The Department of Public Instruction affirms:
"Science is ongoing and inventive, and that scientific understandings have changed over time as new evidence is found."Science is the quest for knowledge that takes the form of naturalistic concepts and the laws and theories related to those concepts. The knowledge gained from scientific endeavors is expected to be reliable, replicable, and based on empirical evidence. It is also tentative but durable. A primary goal of science is to develop and test new laws and theories that form those naturalistic concepts. Those theories and laws are defined as:
"Evolution. A series of changes, some gradual and some sporadic, that accounts for the present form and function of objects. "Evolution in its broadest interpretation can be explained by the idea that the universe has a lengthy past, a history. Biological evolution or "descent and modification" is the scientific theory that living things share ancestors from which they have emerged. Evolutionary evidence is found in geologic, meteorological, astronomical, and oceanographic events. Additional evidence is found in paleontology, comparative anatomy, biogeography, embryology, and molecular biology. This broad evolutionary evidence explains why evolution is one of the unifying themes for science.
In 1982, the Department of Public Instruction issued the position statement, Evolution, Creation, and the Science Curriculum. That position statement included:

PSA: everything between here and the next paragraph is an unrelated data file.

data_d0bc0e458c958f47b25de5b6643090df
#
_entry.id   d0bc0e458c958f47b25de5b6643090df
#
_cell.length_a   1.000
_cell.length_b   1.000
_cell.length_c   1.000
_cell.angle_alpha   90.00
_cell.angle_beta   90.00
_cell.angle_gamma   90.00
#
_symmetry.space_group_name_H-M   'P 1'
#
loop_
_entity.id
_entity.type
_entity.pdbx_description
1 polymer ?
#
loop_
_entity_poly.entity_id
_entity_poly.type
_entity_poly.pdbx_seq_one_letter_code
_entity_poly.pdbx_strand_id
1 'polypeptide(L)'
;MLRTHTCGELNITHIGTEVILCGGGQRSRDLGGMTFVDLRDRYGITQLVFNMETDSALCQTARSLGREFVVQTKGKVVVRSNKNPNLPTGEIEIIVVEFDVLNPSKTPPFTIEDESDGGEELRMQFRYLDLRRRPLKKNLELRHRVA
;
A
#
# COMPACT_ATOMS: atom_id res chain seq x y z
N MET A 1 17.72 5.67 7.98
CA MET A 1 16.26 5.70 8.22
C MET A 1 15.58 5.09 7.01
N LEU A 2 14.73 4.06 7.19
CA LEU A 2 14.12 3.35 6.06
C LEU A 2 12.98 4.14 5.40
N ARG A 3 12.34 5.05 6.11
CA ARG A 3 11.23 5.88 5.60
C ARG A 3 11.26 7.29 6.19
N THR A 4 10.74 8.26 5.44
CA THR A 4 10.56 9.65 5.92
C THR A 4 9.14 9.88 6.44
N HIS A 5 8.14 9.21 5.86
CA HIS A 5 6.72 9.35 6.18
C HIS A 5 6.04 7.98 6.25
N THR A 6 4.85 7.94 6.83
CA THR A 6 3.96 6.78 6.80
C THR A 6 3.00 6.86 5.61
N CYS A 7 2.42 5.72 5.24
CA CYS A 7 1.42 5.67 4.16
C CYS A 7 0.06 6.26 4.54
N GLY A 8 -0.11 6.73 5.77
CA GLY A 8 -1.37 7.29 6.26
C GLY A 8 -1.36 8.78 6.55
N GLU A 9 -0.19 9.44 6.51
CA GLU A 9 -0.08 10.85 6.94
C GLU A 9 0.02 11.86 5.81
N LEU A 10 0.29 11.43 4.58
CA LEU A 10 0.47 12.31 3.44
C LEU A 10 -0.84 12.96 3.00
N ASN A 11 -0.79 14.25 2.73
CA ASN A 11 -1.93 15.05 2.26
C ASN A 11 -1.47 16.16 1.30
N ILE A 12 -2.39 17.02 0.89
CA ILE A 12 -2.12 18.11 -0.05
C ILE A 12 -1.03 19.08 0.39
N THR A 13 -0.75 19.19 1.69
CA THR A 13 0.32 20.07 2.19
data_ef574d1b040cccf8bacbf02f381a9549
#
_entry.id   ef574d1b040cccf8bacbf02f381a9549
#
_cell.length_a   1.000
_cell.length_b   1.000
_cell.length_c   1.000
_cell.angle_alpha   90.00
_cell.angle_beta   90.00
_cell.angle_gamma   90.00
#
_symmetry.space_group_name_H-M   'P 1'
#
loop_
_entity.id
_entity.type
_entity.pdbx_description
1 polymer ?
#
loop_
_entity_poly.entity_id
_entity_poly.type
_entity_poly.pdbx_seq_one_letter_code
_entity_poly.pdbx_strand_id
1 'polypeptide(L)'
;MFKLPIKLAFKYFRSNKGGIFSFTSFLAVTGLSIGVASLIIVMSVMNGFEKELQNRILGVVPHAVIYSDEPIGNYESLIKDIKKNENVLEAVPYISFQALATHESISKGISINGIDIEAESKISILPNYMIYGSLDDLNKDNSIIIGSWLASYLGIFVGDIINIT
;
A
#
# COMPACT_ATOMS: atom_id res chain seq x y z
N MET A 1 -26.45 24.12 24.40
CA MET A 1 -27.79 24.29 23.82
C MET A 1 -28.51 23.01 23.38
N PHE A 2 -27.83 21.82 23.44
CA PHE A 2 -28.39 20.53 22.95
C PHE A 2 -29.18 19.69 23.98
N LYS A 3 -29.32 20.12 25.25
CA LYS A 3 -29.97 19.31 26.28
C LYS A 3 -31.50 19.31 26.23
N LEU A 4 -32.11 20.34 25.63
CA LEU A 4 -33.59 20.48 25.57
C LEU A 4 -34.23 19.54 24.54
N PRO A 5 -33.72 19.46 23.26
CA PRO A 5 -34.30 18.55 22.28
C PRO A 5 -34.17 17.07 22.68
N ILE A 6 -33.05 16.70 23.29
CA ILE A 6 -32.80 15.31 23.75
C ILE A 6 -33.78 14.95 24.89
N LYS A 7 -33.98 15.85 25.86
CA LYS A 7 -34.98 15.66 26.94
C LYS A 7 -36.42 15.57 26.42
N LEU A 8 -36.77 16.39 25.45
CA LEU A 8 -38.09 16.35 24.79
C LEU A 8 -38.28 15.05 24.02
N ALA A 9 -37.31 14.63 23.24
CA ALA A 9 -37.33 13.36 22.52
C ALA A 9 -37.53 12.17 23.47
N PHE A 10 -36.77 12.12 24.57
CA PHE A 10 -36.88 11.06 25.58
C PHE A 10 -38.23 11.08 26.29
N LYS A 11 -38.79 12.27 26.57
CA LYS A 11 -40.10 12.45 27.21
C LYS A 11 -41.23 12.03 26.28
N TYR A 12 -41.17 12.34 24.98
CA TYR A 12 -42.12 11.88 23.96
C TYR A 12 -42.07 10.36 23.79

"The incorporation of creation science within the science curriculum raises serious legal issues in light of the constitutional doctrine requiring separation of church and state and sec. 115.28(2), Wis. Stats. This statute requires the state superintendent to exclude all sectarian instruction and materials from the public schools of this state."
"The primary goal of the public schools is the transmission of knowledge from one generation to the next through disciplined study. On the specific issue of science teaching and its relation to creation science and evolution, it should be recognized that science and religion have different theoretical bases; that is, there are two different areas of knowledge which address different questions in different ways."
On January 13, 1998, Executive Order 326 was issued by the governor. The order stated that Wisconsin's Model Academic Standards for Science:
"may be used as a reference resource to assist districts in developing their own rigorous standards by the fall of 1998."The Planning Curriculum in Social Studies guide explains when international religious studies can be included as a part of the school setting and social studies curriculum. The guide states:
"Through the study of philosophy and religion students learn to understand different patterns and perspectives, building on their prior knowledge to reconstruct or replace their earlier misconceptions of the world."National Perspective:
The White House: President George W. Bush's science advisor, John H. Marburger, III stated on March 5, 2004:
"Evolution is a cornerstone of modern biology," adding, "much of the work supported by the National Institutes of Health depends heavily on the concepts of evolution."
National Academy of Sciences (NAS): NAS released the second edition of Science and Creationism, A View of the National Academy of Science. It states: